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Image by Emily Sesno


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Fig. 6. A keel on the bottom of the boat helps balance the force from the wind to balance the sideways momentum, prevent it from capsizing, and transfer the force of wind to motion forward.

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Image courtesy of Wikimedia Commons

A sailboat also has a keel to help stabilize it and prevent it from capsizing, or flipping upside down, due to the force on the sails (Fig. 6). The keel counters the force of wind in the sails to allow the boat to move in a more forward direction of travel rather than sideways.



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Fig. 7. This "points-of-sail" diagram shows the wind arrow coming from the top of the image with the corresponding positions of the sail depending on the direction the boat is heading. The area of red dashed lines indicates the region where a sail will not catch any wind. This position is called "in irons" and the sails will remain loose. The letters indicate the names of sail positions: A. No Go Zone, B. Close Hauled, C. Beam Reach, D. Broad Reach, and E. Running.

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Image courtesy of Wikimedia Commons

Even with these various forces and principles at play, the position of the sail in relation to the wind is the most important factor to consider. Sailors will decide what direction they want to go and position their sails in the ideal placement for wind. A "points of sail" guide helps remind sailors of the best position for their sail—based on where the wind is coming from in relation to their direction of travel (Fig. 7).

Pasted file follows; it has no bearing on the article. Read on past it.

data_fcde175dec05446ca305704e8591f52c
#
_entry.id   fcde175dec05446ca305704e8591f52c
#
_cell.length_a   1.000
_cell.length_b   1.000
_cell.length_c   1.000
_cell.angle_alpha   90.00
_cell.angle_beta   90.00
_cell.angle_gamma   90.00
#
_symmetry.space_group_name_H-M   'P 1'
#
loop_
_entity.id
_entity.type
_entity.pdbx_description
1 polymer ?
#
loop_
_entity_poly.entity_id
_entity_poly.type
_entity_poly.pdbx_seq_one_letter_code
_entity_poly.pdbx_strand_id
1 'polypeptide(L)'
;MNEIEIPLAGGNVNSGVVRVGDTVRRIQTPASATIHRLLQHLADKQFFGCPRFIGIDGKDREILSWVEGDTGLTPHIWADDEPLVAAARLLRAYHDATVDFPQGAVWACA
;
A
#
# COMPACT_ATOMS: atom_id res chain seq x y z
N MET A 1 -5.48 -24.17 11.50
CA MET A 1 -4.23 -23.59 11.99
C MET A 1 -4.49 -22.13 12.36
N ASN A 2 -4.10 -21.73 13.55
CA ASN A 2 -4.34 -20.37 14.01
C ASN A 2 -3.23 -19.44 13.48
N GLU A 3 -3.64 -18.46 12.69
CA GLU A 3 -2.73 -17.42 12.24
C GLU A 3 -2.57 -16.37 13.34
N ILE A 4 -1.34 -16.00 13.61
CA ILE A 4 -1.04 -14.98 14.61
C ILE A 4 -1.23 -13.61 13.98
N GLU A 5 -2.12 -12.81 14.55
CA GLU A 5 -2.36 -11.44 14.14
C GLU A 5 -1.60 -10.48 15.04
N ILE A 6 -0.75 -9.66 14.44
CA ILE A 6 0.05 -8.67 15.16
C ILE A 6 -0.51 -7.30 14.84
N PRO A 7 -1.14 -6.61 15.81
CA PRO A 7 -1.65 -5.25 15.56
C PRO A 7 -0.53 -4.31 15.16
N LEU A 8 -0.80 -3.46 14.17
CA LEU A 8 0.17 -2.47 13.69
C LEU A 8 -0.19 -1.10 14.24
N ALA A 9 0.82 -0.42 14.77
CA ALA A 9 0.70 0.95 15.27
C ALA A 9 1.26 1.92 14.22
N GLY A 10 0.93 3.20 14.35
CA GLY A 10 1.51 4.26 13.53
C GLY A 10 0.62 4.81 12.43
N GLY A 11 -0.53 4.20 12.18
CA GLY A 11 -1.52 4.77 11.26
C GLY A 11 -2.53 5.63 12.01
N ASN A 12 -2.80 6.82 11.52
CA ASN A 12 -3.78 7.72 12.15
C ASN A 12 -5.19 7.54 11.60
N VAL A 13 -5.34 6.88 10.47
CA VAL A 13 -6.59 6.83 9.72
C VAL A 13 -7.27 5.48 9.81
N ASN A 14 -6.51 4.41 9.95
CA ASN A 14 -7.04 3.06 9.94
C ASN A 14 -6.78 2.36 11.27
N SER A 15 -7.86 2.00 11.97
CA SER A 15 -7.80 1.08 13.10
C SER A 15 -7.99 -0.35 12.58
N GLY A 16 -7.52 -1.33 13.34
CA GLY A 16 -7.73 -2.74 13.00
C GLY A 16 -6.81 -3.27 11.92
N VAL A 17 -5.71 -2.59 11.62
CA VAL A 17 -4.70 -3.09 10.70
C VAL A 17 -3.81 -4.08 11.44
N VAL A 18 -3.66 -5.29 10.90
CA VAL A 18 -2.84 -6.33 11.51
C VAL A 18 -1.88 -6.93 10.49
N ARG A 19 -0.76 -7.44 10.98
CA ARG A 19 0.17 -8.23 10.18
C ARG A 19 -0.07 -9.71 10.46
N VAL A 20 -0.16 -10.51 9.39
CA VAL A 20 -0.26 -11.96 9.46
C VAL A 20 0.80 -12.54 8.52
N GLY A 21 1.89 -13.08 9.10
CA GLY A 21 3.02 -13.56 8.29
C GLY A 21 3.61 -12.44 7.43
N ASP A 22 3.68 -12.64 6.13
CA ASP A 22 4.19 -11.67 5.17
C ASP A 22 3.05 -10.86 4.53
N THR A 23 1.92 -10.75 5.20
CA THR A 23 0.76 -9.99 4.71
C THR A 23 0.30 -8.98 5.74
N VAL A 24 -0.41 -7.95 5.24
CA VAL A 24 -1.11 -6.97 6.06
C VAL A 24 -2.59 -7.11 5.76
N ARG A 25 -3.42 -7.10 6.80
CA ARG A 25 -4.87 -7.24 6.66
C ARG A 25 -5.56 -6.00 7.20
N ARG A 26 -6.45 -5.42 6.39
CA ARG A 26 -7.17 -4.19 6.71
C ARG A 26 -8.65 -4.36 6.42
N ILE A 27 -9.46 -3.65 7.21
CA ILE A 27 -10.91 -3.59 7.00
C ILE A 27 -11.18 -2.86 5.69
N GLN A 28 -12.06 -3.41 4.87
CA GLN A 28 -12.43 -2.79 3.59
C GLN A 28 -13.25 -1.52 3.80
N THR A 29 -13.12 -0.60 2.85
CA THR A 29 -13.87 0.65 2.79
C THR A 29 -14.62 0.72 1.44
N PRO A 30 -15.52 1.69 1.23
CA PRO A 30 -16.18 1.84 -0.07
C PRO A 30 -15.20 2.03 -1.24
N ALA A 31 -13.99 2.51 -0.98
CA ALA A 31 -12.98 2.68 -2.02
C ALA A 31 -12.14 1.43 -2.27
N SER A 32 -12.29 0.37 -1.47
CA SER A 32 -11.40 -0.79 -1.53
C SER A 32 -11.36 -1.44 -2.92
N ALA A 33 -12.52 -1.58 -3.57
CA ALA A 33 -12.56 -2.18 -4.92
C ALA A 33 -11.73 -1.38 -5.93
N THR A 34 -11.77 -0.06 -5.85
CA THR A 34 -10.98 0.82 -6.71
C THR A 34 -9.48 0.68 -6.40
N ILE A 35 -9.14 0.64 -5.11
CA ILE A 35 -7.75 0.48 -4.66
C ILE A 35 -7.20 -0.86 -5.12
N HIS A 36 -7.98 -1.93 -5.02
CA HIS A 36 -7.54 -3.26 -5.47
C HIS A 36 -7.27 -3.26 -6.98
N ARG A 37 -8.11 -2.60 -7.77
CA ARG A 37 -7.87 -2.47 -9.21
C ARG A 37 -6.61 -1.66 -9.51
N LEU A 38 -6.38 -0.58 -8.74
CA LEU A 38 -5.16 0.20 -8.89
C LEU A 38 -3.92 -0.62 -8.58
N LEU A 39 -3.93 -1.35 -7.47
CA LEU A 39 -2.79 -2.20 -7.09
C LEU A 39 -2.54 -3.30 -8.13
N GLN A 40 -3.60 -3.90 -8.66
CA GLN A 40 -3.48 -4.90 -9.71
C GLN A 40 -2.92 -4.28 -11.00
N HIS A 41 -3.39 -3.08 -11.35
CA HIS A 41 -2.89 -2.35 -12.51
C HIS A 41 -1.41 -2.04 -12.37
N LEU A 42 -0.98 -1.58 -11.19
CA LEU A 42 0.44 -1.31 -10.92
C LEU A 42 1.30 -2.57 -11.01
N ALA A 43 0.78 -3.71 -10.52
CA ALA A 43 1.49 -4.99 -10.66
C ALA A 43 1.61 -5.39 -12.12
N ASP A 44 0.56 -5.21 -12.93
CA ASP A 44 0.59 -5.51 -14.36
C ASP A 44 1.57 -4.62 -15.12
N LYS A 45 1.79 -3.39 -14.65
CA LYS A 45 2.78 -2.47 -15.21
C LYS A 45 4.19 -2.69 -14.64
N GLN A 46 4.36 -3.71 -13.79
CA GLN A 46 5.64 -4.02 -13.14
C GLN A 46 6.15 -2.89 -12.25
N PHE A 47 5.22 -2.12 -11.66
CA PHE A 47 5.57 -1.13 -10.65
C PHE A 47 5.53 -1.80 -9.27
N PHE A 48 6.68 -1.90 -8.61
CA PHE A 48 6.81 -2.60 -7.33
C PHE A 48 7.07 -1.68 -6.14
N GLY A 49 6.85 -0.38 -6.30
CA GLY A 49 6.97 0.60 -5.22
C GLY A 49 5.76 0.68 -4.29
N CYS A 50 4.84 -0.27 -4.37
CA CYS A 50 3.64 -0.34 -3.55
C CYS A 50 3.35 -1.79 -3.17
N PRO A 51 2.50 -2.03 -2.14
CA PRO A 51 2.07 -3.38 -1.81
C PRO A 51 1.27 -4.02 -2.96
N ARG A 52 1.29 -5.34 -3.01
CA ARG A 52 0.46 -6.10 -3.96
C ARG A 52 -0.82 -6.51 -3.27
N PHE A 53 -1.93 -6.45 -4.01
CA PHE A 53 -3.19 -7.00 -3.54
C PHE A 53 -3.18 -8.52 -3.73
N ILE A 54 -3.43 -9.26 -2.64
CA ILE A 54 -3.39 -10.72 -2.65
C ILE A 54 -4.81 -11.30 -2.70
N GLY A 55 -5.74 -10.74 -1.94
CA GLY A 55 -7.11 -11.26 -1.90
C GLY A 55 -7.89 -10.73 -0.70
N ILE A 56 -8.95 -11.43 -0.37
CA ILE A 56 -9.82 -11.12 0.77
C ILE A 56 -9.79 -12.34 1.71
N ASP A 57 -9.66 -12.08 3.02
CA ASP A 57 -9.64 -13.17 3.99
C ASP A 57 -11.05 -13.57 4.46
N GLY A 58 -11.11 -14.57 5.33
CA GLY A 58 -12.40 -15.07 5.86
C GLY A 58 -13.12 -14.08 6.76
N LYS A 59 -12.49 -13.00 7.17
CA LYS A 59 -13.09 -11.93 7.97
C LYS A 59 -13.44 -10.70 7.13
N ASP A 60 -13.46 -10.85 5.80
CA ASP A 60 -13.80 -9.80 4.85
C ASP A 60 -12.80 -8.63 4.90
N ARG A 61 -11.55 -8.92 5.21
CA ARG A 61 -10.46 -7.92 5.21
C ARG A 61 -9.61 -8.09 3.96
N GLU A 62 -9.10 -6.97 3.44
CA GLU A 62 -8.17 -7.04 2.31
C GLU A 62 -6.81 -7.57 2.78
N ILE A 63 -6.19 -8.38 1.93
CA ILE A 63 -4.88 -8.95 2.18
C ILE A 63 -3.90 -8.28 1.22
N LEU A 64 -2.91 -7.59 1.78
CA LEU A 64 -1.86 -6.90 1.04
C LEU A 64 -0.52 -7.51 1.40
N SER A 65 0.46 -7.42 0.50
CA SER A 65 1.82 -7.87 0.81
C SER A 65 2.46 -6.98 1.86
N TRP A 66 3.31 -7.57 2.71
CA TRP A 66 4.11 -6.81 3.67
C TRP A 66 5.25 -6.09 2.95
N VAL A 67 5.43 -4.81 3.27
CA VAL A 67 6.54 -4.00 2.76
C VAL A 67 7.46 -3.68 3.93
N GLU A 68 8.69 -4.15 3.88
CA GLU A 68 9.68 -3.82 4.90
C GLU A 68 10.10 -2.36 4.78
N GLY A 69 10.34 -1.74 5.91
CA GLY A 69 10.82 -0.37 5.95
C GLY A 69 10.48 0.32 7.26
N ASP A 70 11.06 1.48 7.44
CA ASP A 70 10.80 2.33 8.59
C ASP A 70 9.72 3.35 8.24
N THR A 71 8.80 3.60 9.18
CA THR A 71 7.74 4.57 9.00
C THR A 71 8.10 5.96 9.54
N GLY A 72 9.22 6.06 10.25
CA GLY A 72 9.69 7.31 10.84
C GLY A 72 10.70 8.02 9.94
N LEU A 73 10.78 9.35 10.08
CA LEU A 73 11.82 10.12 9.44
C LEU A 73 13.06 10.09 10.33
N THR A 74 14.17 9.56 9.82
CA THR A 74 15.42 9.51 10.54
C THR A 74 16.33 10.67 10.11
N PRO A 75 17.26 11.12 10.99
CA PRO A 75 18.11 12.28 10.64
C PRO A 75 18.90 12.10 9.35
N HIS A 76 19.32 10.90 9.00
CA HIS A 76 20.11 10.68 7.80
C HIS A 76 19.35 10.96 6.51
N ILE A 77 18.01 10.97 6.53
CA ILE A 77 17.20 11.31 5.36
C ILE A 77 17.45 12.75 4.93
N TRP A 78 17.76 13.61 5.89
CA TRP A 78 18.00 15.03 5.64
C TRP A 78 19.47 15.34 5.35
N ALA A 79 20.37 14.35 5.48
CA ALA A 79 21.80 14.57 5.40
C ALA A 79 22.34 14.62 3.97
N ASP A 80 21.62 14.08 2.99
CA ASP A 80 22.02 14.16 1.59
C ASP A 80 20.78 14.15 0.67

For more detail on the science of sailing, check out this article from Physics Today.

Sailing in Hawaiʻi

Because of the location of the remote location of the Hawaiian Islands, sailing has been an integral part of transportation and discovery. The polynesians first arrived in Hawaiʻi 1,500 years ago, navigating only by the stars. Now, Hawai'i continues to honor the culture and important role that sailing has played through various voyaging canoes, such as the Hōkūle'a. To read more about this beautiful ship, click on the Special Feature below:


To learn even more about the polynesian voyaging canoes and hear from the voyaging experts that navigate them, check out two episodes of Voice of The Sea in the Special Feature page below:



Forces and Interactions Vocabulary

  • Bernoulli's principle: an increase in the speed of a fluid (including air) occurs simultaneously with a decrease in static pressure.